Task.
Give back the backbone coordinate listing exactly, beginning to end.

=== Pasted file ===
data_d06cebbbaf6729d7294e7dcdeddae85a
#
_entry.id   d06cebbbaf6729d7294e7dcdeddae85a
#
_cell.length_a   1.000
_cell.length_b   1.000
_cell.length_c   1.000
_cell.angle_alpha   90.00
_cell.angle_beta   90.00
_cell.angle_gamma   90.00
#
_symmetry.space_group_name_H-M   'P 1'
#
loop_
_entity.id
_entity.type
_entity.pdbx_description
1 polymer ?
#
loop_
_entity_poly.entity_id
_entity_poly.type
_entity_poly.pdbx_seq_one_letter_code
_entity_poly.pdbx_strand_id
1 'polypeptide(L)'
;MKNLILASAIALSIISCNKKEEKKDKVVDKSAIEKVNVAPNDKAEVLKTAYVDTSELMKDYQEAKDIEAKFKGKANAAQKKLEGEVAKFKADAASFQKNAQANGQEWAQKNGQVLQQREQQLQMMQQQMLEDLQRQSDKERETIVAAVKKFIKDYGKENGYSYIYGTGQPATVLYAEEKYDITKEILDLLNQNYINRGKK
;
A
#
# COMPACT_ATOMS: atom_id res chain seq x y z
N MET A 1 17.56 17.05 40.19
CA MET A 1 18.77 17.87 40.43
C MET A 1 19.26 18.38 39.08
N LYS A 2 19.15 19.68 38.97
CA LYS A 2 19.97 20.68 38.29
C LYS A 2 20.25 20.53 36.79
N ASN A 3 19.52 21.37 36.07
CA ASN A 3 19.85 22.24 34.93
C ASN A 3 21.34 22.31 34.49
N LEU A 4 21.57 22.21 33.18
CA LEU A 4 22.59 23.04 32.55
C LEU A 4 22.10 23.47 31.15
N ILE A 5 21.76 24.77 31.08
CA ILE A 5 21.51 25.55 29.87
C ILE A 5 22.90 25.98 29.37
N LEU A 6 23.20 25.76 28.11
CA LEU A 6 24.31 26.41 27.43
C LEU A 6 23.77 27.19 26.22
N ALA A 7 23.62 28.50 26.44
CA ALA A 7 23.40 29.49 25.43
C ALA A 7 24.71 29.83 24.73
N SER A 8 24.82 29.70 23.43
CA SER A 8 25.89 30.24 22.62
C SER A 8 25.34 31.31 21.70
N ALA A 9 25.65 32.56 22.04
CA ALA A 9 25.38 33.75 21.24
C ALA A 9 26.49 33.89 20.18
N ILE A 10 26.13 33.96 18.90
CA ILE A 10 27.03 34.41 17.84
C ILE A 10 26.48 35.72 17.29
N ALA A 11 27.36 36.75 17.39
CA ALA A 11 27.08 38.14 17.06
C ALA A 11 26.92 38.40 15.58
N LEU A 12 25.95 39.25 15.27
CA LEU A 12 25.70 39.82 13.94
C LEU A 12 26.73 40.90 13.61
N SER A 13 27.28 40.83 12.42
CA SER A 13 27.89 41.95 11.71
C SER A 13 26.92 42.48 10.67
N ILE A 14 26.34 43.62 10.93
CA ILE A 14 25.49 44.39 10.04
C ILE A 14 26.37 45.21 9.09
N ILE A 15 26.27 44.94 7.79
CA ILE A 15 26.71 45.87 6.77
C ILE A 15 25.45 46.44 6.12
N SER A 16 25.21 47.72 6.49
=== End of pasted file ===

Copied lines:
data_d06cebbbaf6729d7294e7dcdeddae85a
#
_entry.id   d06cebbbaf6729d7294e7dcdeddae85a
#
_cell.length_a   1.000
_cell.length_b   1.000
_cell.length_c   1.000
_cell.angle_alpha   90.00
_cell.angle_beta   90.00
_cell.angle_gamma   90.00
#
_symmetry.space_group_name_H-M   'P 1'
#
loop_
_entity.id
_entity.type
_entity.pdbx_description
1 polymer ?
#
loop_
_entity_poly.entity_id
_entity_poly.type
_entity_poly.pdbx_seq_one_letter_code
_entity_poly.pdbx_strand_id
1 'polypeptide(L)'
;MKNLILASAIALSIISCNKKEEKKDKVVDKSAIEKVNVAPNDKAEVLKTAYVDTSELMKDYQEAKDIEAKFKGKANAAQKKLEGEVAKFKADAASFQKNAQANGQEWAQKNGQVLQQREQQLQMMQQQMLEDLQRQSDKERETIVAAVKKFIKDYGKENGYSYIYGTGQPATVLYAEEKYDITKEILDLLNQNYINRGKK
;
A
#
# COMPACT_ATOMS: atom_id res chain seq x y z
N MET A 1 17.56 17.05 40.19
CA MET A 1 18.77 17.87 40.43
C MET A 1 19.26 18.38 39.08
N LYS A 2 19.15 19.68 38.97
CA LYS A 2 19.97 20.68 38.29
C LYS A 2 20.25 20.53 36.79
N ASN A 3 19.52 21.37 36.07
CA ASN A 3 19.85 22.24 34.93
C ASN A 3 21.34 22.31 34.49
N LEU A 4 21.57 22.21 33.18
CA LEU A 4 22.59 23.04 32.55
C LEU A 4 22.10 23.47 31.15
N ILE A 5 21.76 24.77 31.08
CA ILE A 5 21.51 25.55 29.87
C ILE A 5 22.90 25.98 29.37
N LEU A 6 23.20 25.76 28.11
CA LEU A 6 24.31 26.41 27.43
C LEU A 6 23.77 27.19 26.22
N ALA A 7 23.62 28.50 26.44
CA ALA A 7 23.40 29.49 25.43
C ALA A 7 24.71 29.83 24.73
N SER A 8 24.82 29.70 23.43
CA SER A 8 25.89 30.24 22.62
C SER A 8 25.34 31.31 21.70
N ALA A 9 25.65 32.56 22.04
CA ALA A 9 25.38 33.75 21.24
C ALA A 9 26.49 33.89 20.18
N ILE A 10 26.13 33.96 18.90
CA ILE A 10 27.03 34.41 17.84
C ILE A 10 26.48 35.72 17.29
N ALA A 11 27.36 36.75 17.39
CA ALA A 11 27.08 38.14 17.06
C ALA A 11 26.92 38.40 15.58
N LEU A 12 25.95 39.25 15.27
CA LEU A 12 25.70 39.82 13.94
C LEU A 12 26.73 40.90 13.61
N SER A 13 27.28 40.83 12.42
CA SER A 13 27.89 41.95 11.71
C SER A 13 26.92 42.48 10.67
N ILE A 14 26.34 43.62 10.93
CA ILE A 14 25.49 44.39 10.04
C ILE A 14 26.37 45.21 9.09
N ILE A 15 26.27 44.94 7.79
CA ILE A 15 26.71 45.87 6.77
C ILE A 15 25.45 46.44 6.12
N SER A 16 25.21 47.72 6.49